The Council of the European Union (EU) have heralded the significant attraction of international hydrogen investment. Investing in hydrogen is being called an energy priority, with representatives of the member states in attendance during a virtual meeting, and endorsed by the Portuguese presidency of the EU.
Noting that hydrogen is a competitive market, with a daily increase of exciting hydrogen companies to invest in, the energy portfolio European leaders specified the requirement of a “stable regulatory framework”, for the industry in the European Union.
“Public and private investment must ally, and governments have a responsibility to give the right signals, creating the conditions for the private sector to invest with stability and security (in hydrogen),” said Joao Pedro Matos Fernandes, Portuguese Minister of Environment and Climate Action.
“The production and distribution of hydrogen hinges on the planning of crucial infrastructure” said Elisabeth Winkelmeier-Becker, Germany’s Secretary of State for Economic Affairs and Energy.
With hydrogen trains, hydrogen trucks, hydrogen buses and even hydrogen airplanes already in advanced stages of rollout, there is no shortage of hydrogen investment opportunities to choose from.
Bas van’t Wout, the Netherlands Minister for Economic Affairs and Climate Policy, called for energising public sector investment, in order to kickstart the European strategy.
“It is time to accelerate investment and political decisions” in an effort to establish firm footing for sustained investment in hydrogen, said Spain’s Secretary of State for Energy Sara Aagesen Munoz.
Such deep understanding of the nascent hydrogen market is reassuring to hear from so many state representatives.
The UK, no longer a member state, has demonstrated leadership in hydrogen of its own, including JCB’s world-first zero-emission hydrogen digger, developed in partnership with zero-emission fuel technology company Ryse Hydrogen, despite government not having released a hydrogen strategy yet – much to private sector dismay. Eager to greenlight shovel-ready projects worth hundreds of billions, private companies are seeking greater government commitment, as they invest in tackling the emissions crisis whilst creating jobs.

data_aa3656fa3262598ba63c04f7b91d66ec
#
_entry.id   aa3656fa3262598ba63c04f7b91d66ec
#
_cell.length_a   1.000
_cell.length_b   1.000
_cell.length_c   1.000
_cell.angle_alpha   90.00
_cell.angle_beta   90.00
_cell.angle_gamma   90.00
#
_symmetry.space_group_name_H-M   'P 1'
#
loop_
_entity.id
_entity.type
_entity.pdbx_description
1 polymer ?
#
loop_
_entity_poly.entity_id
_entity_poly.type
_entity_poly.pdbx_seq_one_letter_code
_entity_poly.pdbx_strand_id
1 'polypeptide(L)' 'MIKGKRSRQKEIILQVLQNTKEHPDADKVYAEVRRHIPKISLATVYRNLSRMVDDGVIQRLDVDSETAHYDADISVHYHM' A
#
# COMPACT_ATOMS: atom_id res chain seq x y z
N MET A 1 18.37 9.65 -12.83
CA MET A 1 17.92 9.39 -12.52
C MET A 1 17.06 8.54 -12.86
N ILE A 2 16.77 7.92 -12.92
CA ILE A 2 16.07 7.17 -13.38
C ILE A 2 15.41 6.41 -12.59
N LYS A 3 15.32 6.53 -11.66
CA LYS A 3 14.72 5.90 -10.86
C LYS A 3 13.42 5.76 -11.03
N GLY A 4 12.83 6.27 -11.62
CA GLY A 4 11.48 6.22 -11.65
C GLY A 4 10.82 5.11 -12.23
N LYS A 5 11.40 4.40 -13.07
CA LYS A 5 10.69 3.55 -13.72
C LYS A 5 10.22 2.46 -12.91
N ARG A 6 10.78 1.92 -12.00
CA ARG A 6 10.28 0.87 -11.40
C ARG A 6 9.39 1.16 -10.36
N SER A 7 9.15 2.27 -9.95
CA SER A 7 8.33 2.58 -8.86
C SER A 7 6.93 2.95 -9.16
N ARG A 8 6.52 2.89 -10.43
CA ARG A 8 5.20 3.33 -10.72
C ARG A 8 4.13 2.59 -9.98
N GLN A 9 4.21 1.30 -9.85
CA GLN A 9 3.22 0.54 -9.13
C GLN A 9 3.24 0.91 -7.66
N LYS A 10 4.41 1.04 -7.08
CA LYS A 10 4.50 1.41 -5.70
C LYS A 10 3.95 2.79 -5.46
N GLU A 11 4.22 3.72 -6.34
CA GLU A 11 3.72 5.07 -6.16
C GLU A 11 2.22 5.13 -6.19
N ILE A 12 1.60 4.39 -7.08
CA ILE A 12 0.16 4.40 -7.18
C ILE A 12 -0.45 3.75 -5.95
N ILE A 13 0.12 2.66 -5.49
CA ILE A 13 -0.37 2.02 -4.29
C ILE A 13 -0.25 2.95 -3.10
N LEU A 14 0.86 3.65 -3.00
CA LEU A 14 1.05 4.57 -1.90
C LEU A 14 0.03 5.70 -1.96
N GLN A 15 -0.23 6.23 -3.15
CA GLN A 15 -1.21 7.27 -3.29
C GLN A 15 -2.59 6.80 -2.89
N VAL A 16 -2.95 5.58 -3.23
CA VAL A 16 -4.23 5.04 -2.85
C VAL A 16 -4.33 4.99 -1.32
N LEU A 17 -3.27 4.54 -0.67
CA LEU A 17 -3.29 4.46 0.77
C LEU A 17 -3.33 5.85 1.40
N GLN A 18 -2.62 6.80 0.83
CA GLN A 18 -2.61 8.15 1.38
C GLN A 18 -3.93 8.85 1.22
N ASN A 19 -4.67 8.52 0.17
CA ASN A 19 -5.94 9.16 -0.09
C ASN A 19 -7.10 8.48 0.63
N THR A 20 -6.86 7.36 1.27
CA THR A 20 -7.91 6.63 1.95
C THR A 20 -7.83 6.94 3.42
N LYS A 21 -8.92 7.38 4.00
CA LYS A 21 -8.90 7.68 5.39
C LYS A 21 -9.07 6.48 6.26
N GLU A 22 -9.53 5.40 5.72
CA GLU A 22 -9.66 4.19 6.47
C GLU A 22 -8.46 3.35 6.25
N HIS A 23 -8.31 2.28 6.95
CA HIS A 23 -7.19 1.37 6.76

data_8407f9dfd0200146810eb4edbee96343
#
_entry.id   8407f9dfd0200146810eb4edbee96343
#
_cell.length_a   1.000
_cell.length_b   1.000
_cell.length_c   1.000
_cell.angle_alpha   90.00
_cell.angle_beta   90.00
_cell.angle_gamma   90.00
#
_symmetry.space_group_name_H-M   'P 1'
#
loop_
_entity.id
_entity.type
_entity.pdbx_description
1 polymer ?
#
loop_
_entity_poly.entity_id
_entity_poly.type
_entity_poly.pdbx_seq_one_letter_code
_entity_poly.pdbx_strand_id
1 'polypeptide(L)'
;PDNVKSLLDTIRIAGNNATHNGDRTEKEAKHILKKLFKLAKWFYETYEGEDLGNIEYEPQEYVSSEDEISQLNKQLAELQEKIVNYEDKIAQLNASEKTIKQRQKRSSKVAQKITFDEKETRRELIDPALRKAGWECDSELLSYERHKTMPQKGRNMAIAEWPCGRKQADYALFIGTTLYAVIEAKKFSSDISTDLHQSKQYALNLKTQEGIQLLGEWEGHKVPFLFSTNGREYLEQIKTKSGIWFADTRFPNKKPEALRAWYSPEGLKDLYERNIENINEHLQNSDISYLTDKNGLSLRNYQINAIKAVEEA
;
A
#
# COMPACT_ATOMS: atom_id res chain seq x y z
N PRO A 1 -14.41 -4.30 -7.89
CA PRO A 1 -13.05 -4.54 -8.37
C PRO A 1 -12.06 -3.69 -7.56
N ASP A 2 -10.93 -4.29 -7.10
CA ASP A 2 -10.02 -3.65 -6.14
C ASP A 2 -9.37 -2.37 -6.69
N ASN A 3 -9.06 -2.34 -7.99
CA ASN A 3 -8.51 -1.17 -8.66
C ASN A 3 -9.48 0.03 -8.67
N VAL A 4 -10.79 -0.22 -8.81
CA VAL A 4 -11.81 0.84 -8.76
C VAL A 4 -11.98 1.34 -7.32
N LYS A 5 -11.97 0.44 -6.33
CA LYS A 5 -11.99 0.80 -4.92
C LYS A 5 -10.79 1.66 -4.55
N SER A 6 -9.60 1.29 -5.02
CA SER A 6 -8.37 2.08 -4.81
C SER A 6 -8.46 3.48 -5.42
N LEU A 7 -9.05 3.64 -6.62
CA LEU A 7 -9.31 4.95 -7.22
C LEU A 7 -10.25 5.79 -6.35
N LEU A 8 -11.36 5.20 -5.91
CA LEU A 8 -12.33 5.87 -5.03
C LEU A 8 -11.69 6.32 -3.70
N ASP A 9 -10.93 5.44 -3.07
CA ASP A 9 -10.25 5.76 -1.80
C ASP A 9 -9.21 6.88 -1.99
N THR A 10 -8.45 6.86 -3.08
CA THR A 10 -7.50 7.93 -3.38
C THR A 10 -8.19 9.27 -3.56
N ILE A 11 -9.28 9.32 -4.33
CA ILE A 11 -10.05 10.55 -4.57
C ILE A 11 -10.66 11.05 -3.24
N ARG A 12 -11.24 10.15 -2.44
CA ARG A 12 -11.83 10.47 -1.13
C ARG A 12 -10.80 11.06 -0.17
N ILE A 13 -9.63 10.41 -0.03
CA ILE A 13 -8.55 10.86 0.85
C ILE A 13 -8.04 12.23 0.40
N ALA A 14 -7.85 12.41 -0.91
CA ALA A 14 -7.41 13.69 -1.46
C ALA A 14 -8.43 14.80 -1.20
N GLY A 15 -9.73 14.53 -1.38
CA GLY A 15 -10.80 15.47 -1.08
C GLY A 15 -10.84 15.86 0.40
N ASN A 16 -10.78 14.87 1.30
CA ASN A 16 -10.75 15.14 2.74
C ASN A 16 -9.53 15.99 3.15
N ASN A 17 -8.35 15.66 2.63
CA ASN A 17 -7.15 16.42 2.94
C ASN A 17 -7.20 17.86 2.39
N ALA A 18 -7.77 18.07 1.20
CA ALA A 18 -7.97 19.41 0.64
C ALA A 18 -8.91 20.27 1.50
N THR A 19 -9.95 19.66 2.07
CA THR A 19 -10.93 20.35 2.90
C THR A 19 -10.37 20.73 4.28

Luxembourg’s Energy Minister Claude Turmes called on the EU to establish “a transparent system, because the private investor will only be interested in moving forward if there is transparency.”
It is precisely this sort of joined up thinking around Hydrogen that puts the EU’s decarbonisation strategy in a prioritised position (as it certainly needs to be) in aiming for its emissions targets. Germany for example, were one of the first countries to announce a Hydrogen strategy in 2019, and quickly released an initial investment in hydrogen of nine billion euros, leaving other less proactive environmental commitments in the shade.
Of course the health of the planet is not the only driver behind the hydrogen industry, projected to be worth 3 trillion by 2050 hydrogen also has the hugely positive knock-on effect of creating and sustaining thousands of highly skilled jobs, making it the dream ticket for governments ‘green recoveries’.